The figures are part of Falkirk Council’s annual audit report which will go online later this month, once the annual accounts are approved.
Some of the gap – around £7m – will be bridged through ‘spend to save’ projects, where investment in more modern ways of working is intended to save cash while also becoming more efficient. The council is also hoping that Falkirk Integration Joint Board – which is responsible for health and social care across the district – will find savings of £1.4m.
The massive impact of Covid on council finances means that it is allowed to use ‘fiscal flexibilities’, which give it more options when deciding how it spends and borrows money. This means it can use grant funding of £5.3m in 2022/23 – and another £1m could come from the reserves.
Nevertheless, the audit report warns: “The council faces increasingly challenging savings decisions in March 2022 to allow it to fulfill its statutory requirement to set a balanced budget.”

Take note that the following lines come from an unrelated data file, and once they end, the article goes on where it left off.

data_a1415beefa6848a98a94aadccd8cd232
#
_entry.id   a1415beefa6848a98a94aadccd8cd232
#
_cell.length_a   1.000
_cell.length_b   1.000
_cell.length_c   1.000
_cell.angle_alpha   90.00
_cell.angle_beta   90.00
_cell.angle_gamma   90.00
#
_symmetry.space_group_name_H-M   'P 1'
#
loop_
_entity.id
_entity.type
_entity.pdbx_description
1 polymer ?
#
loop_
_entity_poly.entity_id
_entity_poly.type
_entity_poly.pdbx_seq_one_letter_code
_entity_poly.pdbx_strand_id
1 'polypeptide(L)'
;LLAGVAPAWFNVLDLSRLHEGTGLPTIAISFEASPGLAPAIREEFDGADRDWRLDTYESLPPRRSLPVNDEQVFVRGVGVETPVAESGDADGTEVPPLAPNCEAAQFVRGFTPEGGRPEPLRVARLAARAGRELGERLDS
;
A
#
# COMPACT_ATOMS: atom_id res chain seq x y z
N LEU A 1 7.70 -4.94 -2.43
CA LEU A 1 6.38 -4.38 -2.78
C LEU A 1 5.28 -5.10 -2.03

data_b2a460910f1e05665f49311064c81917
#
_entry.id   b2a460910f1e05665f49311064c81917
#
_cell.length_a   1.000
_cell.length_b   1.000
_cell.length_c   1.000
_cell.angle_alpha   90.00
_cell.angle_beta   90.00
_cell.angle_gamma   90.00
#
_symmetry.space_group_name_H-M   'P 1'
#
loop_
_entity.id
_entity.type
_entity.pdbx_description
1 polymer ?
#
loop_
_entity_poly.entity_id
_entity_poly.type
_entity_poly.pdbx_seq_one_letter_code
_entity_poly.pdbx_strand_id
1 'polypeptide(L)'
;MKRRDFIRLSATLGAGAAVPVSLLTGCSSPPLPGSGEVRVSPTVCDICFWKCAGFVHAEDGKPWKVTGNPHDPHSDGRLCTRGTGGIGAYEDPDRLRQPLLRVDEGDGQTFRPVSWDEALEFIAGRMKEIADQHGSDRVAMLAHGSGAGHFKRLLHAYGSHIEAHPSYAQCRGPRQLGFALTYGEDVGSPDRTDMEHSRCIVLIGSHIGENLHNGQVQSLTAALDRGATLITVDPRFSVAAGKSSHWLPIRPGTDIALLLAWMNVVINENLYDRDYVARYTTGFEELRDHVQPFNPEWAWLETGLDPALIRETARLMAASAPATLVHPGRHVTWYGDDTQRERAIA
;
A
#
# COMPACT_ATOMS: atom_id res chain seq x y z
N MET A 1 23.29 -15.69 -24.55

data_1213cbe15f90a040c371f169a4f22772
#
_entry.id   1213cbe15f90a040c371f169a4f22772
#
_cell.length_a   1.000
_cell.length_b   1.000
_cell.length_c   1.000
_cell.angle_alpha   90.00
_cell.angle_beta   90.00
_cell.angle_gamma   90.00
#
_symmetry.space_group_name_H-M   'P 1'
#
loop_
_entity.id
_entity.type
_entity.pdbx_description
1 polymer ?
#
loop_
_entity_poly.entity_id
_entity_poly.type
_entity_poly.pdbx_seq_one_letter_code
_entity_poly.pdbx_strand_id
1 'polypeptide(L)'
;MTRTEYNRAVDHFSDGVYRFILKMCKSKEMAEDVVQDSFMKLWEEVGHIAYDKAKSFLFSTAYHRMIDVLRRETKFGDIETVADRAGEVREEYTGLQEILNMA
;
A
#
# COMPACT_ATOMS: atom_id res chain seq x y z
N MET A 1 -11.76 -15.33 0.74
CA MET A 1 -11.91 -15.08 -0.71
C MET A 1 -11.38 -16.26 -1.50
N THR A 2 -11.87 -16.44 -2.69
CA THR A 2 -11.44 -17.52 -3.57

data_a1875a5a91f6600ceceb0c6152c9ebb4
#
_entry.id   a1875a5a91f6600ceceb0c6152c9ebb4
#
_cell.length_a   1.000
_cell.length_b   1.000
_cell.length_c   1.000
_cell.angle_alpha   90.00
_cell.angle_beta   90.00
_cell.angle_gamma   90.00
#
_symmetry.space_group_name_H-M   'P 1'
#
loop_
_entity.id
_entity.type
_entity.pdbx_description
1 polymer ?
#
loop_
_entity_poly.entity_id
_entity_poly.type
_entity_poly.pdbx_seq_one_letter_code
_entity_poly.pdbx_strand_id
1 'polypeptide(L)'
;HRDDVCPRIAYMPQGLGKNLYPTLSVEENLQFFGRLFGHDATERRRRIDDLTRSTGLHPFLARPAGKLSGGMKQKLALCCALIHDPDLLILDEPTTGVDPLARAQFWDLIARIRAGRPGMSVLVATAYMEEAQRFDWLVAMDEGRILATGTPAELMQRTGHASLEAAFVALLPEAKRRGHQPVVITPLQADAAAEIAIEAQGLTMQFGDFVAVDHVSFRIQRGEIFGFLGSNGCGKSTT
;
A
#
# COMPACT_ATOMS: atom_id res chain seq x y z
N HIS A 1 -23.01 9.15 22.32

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This year, the auditors flagged up changes that were needed to the value of the council’s school estate, which they said had risen by £34m.
This was similar to an adjustment made last year for council houses, which had risen in value by £85m.
The council’s finance chief, Bryan Smail told members that there had to be a balance between properly valuing the council’s estate – which is of little practical use – and the high cost of getting accurate valuations.
Concerns were raised about the long-term overspend in Children’s Services, where the council’s plans to stop using expensive residential care for looked-after children has been severely hampered by the pandemic.
The audit praised the fact that the council had introduced live streaming of meetings and said that the library of webcasts is “improving openness and transparency ”. The audit also welcomed better public performance reporting through a new website, Falkirk Performs, but it also recognised that more work still needs to be done for the council to fully meet its reporting requirements.